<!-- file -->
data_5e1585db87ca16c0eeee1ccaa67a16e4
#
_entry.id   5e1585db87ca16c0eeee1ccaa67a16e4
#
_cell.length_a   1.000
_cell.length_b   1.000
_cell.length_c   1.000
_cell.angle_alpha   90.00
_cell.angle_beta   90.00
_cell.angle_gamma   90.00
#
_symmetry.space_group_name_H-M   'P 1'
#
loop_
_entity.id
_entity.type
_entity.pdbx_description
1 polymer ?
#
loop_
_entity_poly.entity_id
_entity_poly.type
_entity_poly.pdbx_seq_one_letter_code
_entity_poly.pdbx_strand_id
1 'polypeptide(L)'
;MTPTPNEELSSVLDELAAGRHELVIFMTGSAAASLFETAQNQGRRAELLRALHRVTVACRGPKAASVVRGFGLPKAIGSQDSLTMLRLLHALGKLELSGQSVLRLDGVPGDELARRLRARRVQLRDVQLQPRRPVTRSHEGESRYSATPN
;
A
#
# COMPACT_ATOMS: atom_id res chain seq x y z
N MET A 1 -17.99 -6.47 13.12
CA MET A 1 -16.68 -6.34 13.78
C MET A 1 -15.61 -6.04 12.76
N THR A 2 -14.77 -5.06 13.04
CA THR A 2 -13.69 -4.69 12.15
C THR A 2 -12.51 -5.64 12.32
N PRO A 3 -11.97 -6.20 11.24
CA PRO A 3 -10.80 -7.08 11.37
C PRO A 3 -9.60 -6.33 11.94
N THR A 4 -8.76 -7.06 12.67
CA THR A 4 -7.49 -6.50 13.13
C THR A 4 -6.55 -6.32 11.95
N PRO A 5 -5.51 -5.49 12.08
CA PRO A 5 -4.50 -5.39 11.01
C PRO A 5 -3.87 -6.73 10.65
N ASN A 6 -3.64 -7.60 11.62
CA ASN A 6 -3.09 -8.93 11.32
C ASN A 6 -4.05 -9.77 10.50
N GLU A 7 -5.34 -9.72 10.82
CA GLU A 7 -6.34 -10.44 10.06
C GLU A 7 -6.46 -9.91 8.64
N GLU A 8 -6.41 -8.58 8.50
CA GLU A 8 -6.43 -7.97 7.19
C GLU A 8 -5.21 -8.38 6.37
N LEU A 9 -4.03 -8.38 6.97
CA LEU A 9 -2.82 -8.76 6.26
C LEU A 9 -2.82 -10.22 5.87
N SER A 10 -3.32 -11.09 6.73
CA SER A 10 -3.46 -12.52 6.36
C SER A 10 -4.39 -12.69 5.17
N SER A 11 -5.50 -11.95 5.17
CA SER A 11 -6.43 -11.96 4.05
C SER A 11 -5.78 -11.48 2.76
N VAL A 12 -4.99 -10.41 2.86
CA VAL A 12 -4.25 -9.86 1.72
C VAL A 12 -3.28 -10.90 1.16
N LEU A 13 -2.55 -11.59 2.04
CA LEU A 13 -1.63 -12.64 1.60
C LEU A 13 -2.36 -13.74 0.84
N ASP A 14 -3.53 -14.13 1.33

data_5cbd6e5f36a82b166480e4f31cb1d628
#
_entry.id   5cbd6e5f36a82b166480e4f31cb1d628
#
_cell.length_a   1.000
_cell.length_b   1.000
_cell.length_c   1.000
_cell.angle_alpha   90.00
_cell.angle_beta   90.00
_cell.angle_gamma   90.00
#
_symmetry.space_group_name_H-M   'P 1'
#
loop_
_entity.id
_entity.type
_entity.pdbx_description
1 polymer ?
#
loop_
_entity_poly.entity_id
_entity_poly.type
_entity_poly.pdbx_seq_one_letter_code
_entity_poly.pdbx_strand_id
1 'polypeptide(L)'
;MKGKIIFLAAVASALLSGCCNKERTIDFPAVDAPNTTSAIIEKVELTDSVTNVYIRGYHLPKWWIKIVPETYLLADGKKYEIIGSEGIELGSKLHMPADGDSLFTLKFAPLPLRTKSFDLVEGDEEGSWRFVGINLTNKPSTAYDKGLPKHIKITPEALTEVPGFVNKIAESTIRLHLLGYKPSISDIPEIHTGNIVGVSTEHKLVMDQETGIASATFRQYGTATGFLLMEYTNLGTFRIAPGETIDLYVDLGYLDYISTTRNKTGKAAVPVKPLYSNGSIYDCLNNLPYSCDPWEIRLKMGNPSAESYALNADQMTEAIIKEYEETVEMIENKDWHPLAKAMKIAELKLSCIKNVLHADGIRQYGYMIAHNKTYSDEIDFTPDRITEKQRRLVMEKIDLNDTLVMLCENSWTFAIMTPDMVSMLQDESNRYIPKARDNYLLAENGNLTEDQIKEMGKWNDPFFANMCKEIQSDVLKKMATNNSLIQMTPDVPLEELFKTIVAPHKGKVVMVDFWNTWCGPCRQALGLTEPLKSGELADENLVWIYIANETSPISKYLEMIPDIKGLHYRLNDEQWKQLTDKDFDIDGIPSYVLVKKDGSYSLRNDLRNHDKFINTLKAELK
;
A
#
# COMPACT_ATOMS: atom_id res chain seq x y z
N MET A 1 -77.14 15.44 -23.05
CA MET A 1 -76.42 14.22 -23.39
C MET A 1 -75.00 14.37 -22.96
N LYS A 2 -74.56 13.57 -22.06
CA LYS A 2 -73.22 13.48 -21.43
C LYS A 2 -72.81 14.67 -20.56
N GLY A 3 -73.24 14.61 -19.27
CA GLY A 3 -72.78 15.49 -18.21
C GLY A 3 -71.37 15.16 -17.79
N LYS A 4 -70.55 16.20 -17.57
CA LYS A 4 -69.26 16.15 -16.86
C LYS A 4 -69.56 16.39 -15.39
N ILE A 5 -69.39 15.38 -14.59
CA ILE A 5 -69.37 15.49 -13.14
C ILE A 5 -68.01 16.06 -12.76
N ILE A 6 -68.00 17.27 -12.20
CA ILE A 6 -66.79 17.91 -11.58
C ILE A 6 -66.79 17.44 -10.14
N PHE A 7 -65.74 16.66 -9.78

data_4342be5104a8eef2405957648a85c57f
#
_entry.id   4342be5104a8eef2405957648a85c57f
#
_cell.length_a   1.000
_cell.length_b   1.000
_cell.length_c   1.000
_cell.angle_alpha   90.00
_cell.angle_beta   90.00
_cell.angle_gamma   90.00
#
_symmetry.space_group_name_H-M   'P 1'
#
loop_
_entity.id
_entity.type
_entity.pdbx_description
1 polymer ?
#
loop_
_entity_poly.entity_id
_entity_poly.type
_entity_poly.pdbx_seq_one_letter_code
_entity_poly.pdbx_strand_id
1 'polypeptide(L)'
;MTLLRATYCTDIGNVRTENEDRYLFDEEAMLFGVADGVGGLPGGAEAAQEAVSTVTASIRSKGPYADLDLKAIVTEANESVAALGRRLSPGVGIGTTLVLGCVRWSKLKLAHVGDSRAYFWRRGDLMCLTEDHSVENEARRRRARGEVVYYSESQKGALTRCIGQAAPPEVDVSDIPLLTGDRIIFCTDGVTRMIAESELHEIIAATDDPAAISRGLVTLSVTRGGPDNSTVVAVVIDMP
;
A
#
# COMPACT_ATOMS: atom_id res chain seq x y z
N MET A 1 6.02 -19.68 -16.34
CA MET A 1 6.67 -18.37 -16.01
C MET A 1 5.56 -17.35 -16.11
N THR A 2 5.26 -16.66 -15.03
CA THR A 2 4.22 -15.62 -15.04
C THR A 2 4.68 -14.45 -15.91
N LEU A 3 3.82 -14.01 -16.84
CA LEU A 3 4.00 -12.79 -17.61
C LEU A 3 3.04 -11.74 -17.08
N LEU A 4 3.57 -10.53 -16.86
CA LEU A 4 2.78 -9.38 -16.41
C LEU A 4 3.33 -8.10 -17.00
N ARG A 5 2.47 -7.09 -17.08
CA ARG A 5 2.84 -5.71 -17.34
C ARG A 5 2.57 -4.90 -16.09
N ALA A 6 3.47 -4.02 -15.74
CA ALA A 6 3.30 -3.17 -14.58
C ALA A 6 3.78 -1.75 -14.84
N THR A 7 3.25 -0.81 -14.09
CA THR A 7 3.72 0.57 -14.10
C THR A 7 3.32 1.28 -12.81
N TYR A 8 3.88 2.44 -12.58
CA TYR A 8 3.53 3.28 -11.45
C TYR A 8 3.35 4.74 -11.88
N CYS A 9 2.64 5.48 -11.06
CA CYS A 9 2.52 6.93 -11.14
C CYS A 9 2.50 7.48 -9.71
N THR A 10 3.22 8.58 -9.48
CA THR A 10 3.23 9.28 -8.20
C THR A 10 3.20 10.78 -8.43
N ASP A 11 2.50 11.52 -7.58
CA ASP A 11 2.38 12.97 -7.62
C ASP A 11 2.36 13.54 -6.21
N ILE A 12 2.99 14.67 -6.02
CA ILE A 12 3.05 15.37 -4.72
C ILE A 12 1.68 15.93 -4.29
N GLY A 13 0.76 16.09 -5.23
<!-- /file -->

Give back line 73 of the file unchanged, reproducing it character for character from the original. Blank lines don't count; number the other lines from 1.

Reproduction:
_entry.id   5cbd6e5f36a82b166480e4f31cb1d628